Heart Disease in Cats
Heart disease affects 15% of all cats and is difficult to detect. A cat with heart disease might have a heart murmur or rhythm problem that your veterinarian would hear. However, many cats have a silent disease that can only be found by a blood test — NT ProBNP. If it's late in the course of the disease, then a cat might show signs of disease — such as faster breathing, weakness, or hiding.
If your veterinarian finds a heart problem or your cat is showing signs of heart disease, it's best to talk with a board-certified cat cardiologist. CVCA Cardiac Care for Pets is one of the few veterinary practices with board-certified veterinary cardiologists on staff.
Hypertrophic Cardiomyopathy in Cats
By far, the single most common heart problem that affects cats is hypertrophic cardiomyopathy or HCM. This is a genetic-based disease that causes the heart muscle to become too thick. When caught early, this disease can be treated to improve the quality and duration of life in affected cats.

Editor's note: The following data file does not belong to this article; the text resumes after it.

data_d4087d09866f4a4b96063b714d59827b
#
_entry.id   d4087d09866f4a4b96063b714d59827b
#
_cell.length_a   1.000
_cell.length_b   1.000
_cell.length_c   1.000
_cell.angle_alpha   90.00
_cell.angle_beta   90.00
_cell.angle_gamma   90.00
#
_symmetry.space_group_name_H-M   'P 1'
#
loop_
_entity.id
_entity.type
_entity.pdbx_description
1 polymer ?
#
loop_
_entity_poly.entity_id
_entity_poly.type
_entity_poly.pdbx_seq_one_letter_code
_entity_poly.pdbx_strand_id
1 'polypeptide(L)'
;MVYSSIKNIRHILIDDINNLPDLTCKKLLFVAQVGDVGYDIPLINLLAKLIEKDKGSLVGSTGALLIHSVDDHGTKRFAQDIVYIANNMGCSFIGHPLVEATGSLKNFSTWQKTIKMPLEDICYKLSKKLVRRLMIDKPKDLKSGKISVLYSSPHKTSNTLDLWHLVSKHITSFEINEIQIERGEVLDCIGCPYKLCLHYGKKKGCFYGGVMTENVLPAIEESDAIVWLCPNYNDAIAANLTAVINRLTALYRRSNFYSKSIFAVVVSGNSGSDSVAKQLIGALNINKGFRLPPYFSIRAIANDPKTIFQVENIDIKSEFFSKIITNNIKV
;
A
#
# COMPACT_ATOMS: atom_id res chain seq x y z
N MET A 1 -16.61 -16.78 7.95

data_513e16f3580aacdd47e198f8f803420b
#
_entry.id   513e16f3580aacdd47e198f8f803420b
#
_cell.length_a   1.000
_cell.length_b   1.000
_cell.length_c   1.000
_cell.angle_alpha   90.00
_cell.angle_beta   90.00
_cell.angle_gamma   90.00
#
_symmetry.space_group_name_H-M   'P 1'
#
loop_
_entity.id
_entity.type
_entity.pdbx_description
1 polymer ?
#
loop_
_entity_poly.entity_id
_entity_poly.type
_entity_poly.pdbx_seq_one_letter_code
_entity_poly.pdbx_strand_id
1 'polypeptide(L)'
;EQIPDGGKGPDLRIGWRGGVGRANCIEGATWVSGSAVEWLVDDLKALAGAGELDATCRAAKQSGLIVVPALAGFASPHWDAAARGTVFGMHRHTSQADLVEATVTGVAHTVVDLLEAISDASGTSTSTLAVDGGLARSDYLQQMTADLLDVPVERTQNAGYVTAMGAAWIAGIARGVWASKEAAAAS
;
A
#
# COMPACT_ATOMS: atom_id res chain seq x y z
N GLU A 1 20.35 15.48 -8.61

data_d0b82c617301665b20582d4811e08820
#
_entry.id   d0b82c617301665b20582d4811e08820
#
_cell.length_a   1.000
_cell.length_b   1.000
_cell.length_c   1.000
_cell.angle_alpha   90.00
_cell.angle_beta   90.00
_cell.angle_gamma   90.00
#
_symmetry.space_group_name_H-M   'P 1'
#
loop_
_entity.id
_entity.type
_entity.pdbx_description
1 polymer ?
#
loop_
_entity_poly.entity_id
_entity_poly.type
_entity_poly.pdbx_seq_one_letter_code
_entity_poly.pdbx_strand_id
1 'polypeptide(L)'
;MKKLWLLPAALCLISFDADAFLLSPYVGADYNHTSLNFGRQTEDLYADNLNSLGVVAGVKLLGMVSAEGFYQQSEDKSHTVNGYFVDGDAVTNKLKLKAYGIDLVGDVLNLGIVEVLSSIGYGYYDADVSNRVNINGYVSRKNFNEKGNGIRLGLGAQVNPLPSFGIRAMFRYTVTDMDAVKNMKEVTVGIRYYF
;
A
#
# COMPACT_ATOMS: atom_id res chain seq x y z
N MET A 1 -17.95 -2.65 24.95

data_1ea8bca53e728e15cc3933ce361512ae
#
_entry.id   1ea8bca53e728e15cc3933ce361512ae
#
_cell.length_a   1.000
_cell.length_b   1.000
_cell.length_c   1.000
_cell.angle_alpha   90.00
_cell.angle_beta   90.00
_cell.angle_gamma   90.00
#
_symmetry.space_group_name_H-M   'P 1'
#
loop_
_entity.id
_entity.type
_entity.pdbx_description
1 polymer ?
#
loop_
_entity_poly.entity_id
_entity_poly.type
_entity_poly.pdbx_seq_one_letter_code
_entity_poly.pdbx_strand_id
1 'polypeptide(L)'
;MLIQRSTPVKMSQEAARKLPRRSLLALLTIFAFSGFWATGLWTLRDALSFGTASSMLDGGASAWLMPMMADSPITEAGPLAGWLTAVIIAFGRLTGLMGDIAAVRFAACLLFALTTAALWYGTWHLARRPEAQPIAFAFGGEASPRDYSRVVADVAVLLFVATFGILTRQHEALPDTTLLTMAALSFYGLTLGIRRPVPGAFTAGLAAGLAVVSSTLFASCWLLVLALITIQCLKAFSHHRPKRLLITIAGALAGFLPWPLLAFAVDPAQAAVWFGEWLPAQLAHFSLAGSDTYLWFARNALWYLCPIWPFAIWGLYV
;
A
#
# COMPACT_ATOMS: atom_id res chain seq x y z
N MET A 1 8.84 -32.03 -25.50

Diagnosing HCM in Cats
If you have concerns about your cat and heart disease, it's best to reach out to a pet cardiologist near you to get a clear diagnosis and treatment plan. CVCA has several locations in Maryland, Kentucky, Texas, and Virginia. Give us a call, and we will set up one or all of the following:
- Physical exam - including listening to the heart and lungs, checking your cat's blood pressure.
- NT-proBNP - blood test that measures a heart stress hormone thet can help detect heart disease.
- Electrocardiogram (ECG) - to measure electrical activity of your cat's heart to find heart rhythm problems.
- Echocardiogram - ultrasound by a board-certified vet cardiologist to view your cat's heart in great detail. This test is the gold standard for diagnosing heart disease in cats.